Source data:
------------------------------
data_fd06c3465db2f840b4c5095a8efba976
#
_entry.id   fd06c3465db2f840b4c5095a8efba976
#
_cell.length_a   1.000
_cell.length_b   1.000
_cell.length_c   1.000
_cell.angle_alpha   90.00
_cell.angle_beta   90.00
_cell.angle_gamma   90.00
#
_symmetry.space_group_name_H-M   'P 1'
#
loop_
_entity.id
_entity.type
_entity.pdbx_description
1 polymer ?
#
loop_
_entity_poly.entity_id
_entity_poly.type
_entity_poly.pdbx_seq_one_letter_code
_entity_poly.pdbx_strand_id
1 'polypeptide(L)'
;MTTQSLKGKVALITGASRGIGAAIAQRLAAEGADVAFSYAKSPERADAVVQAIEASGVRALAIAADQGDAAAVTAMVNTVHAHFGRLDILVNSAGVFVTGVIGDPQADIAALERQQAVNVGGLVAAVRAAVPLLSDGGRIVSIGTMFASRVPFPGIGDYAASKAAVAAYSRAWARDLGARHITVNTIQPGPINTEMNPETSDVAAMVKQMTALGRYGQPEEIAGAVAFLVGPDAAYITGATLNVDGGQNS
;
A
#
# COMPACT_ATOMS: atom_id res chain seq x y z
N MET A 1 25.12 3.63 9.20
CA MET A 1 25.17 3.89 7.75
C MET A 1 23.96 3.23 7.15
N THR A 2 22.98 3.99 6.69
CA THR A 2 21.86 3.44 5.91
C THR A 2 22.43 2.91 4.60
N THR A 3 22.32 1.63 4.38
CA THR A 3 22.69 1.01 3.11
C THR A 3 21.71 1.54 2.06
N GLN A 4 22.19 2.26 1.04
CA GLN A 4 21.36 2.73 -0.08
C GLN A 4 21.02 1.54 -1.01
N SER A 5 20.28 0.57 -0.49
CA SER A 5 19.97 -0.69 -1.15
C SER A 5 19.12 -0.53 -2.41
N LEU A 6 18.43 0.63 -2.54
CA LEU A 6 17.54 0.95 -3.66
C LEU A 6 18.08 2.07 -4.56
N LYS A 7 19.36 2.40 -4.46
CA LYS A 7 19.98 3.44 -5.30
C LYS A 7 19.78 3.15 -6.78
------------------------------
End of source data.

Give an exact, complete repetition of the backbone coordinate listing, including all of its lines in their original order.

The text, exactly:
data_fd06c3465db2f840b4c5095a8efba976
#
_entry.id   fd06c3465db2f840b4c5095a8efba976
#
_cell.length_a   1.000
_cell.length_b   1.000
_cell.length_c   1.000
_cell.angle_alpha   90.00
_cell.angle_beta   90.00
_cell.angle_gamma   90.00
#
_symmetry.space_group_name_H-M   'P 1'
#
loop_
_entity.id
_entity.type
_entity.pdbx_description
1 polymer ?
#
loop_
_entity_poly.entity_id
_entity_poly.type
_entity_poly.pdbx_seq_one_letter_code
_entity_poly.pdbx_strand_id
1 'polypeptide(L)'
;MTTQSLKGKVALITGASRGIGAAIAQRLAAEGADVAFSYAKSPERADAVVQAIEASGVRALAIAADQGDAAAVTAMVNTVHAHFGRLDILVNSAGVFVTGVIGDPQADIAALERQQAVNVGGLVAAVRAAVPLLSDGGRIVSIGTMFASRVPFPGIGDYAASKAAVAAYSRAWARDLGARHITVNTIQPGPINTEMNPETSDVAAMVKQMTALGRYGQPEEIAGAVAFLVGPDAAYITGATLNVDGGQNS
;
A
#
# COMPACT_ATOMS: atom_id res chain seq x y z
N MET A 1 25.12 3.63 9.20
CA MET A 1 25.17 3.89 7.75
C MET A 1 23.96 3.23 7.15
N THR A 2 22.98 3.99 6.69
CA THR A 2 21.86 3.44 5.91
C THR A 2 22.43 2.91 4.60
N THR A 3 22.32 1.63 4.38
CA THR A 3 22.69 1.01 3.11
C THR A 3 21.71 1.54 2.06
N GLN A 4 22.19 2.26 1.04
CA GLN A 4 21.36 2.73 -0.08
C GLN A 4 21.02 1.54 -1.01
N SER A 5 20.28 0.57 -0.49
CA SER A 5 19.97 -0.69 -1.15
C SER A 5 19.12 -0.53 -2.41
N LEU A 6 18.43 0.63 -2.54
CA LEU A 6 17.54 0.95 -3.66
C LEU A 6 18.08 2.07 -4.56
N LYS A 7 19.36 2.40 -4.46
CA LYS A 7 19.98 3.44 -5.30
C LYS A 7 19.78 3.15 -6.78